Don’t Be Future Oriented…

I read a quote…

“Mentally I’m already on my 2020 vision”.

And while it could have been meant as sarcastic, I don’t think so. It’s simply the pride of being forward thinking and one step ahead, looking into the future.

Except… it’s wrong.

This is because if you have the energy to worry and focus on what will happen next year or even next month, you’re ignoring what you need to do right now. Or whatever you need to do right now is too easy and it will not make a big enough difference.

Truth be told, if you set real goals, goals which will advance your life, you’re a bit over your head. You have a lot of hard work ahead of you and you may not even know how to do it properly. 

You’ll struggle to keep on track because writing stuff to do on a piece of paper is easy. Doing them is hard. It seems little for me to define five daily goals when I could have ten or twenty. Yet, it is a rare event at this moment to accomplish all five, and usually, even with my best efforts, I’m doing 3 / 5 or 4 / 5.

So this is the point… if you’re future oriented, then you’re either not putting in the effort or you’re not focusing on the right things to begin with. If you were, you’d be too absorbed by your current challenges to care about what will happen in the future.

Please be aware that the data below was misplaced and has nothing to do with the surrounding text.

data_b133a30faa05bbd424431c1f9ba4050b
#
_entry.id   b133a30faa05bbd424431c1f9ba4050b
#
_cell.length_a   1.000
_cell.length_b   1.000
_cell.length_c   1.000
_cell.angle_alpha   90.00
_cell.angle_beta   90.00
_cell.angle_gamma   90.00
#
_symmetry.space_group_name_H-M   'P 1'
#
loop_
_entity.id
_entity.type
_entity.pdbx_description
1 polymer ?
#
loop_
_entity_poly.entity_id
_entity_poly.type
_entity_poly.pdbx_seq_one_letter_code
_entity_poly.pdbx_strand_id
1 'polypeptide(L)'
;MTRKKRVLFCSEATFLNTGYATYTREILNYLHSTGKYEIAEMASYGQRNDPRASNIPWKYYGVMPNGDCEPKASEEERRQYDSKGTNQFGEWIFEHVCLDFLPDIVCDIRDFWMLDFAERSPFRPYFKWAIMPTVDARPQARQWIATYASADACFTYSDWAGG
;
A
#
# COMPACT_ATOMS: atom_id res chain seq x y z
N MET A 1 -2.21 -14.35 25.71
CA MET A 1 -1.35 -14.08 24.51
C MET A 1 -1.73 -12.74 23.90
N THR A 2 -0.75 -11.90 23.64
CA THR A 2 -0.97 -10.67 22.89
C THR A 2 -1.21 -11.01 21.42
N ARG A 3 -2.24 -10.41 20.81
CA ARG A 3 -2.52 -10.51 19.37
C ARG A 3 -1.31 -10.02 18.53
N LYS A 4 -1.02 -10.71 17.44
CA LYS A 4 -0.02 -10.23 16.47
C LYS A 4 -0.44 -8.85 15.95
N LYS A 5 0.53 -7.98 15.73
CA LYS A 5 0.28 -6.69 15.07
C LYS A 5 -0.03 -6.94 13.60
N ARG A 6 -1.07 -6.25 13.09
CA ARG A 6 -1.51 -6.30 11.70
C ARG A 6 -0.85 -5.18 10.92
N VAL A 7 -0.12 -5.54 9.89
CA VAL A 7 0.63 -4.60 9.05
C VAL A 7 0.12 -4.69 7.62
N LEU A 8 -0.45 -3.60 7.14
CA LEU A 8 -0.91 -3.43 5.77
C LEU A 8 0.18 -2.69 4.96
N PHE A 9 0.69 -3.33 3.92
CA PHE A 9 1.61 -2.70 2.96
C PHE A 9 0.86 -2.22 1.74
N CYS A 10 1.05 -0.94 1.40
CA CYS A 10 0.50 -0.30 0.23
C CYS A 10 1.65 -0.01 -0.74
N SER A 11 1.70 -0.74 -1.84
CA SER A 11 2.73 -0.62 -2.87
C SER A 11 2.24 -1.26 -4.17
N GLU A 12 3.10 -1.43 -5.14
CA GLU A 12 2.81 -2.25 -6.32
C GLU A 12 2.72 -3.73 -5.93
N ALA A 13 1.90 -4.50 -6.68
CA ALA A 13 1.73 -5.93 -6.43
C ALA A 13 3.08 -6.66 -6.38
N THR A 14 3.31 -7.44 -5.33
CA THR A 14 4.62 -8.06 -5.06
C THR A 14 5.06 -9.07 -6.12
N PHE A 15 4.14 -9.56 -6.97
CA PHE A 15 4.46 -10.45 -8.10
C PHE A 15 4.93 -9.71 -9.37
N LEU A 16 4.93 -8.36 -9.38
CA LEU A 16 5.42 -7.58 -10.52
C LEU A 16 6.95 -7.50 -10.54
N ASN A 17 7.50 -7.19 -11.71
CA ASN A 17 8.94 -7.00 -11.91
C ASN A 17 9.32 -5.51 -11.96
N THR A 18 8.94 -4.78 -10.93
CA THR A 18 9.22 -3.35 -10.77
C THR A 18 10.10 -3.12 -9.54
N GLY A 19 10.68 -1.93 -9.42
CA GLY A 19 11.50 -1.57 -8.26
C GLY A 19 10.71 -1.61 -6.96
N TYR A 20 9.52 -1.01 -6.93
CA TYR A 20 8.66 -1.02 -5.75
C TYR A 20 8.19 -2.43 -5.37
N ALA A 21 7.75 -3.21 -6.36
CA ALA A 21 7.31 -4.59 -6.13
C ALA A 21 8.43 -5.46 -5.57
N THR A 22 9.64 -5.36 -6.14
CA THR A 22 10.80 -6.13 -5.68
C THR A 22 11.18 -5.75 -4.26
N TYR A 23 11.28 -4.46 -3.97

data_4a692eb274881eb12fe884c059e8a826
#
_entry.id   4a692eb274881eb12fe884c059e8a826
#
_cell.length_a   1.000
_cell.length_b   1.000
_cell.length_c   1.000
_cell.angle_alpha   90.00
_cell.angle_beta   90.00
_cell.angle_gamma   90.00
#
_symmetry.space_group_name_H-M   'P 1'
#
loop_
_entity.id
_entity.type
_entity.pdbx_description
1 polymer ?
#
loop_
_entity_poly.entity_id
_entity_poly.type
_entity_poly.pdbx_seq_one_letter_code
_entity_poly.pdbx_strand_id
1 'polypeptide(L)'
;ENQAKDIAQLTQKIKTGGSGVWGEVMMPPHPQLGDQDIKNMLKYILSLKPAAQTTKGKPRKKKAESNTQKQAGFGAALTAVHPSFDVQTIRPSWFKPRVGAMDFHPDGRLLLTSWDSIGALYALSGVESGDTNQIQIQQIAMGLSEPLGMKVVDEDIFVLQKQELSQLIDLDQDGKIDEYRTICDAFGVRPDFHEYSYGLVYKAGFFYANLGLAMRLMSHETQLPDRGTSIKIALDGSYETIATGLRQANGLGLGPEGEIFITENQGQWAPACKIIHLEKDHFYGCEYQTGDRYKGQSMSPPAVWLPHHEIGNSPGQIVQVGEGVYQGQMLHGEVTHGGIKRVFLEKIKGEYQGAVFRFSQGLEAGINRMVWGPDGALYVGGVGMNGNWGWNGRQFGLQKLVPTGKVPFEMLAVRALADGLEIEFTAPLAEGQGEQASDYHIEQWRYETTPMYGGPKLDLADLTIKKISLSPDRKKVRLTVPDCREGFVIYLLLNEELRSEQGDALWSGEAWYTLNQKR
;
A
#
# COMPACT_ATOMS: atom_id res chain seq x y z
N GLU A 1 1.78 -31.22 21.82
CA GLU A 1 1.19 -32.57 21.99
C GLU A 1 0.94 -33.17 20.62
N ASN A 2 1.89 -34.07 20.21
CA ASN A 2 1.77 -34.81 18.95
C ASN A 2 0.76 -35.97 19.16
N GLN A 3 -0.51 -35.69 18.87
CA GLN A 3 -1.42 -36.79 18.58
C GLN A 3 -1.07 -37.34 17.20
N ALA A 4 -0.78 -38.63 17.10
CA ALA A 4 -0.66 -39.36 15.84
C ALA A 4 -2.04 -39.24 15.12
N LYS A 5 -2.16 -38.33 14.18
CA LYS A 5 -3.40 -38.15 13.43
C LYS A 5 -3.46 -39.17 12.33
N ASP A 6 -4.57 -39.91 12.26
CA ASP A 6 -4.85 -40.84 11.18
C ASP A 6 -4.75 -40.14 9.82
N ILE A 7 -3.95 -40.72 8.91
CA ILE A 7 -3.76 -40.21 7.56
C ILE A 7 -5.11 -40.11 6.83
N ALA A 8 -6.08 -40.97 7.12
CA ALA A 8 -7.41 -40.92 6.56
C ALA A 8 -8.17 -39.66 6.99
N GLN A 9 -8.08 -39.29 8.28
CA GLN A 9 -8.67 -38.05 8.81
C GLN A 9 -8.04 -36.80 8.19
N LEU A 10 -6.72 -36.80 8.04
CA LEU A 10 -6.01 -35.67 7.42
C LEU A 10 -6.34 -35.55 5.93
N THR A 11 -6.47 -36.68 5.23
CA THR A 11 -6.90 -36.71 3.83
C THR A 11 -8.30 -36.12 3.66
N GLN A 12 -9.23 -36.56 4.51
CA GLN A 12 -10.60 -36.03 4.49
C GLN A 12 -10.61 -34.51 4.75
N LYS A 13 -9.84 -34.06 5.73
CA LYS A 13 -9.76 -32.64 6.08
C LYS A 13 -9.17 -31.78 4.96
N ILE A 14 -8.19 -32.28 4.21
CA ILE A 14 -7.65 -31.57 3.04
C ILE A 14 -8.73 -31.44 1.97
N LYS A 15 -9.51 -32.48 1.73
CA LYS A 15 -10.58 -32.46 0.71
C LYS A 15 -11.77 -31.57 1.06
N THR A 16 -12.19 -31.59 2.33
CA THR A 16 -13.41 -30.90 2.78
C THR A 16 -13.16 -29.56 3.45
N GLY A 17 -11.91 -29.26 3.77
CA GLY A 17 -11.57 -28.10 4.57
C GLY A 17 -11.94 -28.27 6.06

Let me give you an example.

Today I’ve went to the gym. And my trainer decided that my life is too simple so he upped the weights on all exercises. So a 60 minute routine that would usually be acceptable, a bit hard but not that hard, became quite challenging. By the end of the session, my arms were aching, I was extremely tired and I was feeling again a beginner, because I had to work hard to finish my current workout.

Thinking about what will happen the next day or next week or month would have been a mistake. My sole objective was to finish my current workout. I will deal with tomorrow’s workout, mentally and emotionally, when tomorrow comes. Until then, I have things to do today and I don’t have time to worry on stuff I can’t even control.

Navy Seals have the same rule. In training, in the so called Hell Week, if you look at everything that needs to be done, it is impossible to finish it. It is simply a mountain too high too climb. So the advice is to take one evolution at a time. To focus on finishing the next exercise and nothing else. Once you finish that, you can take the decision to do the next. Once that is done… you get the point. 

So at this point in my life, I have a few key rules. I suggest you take notice of them.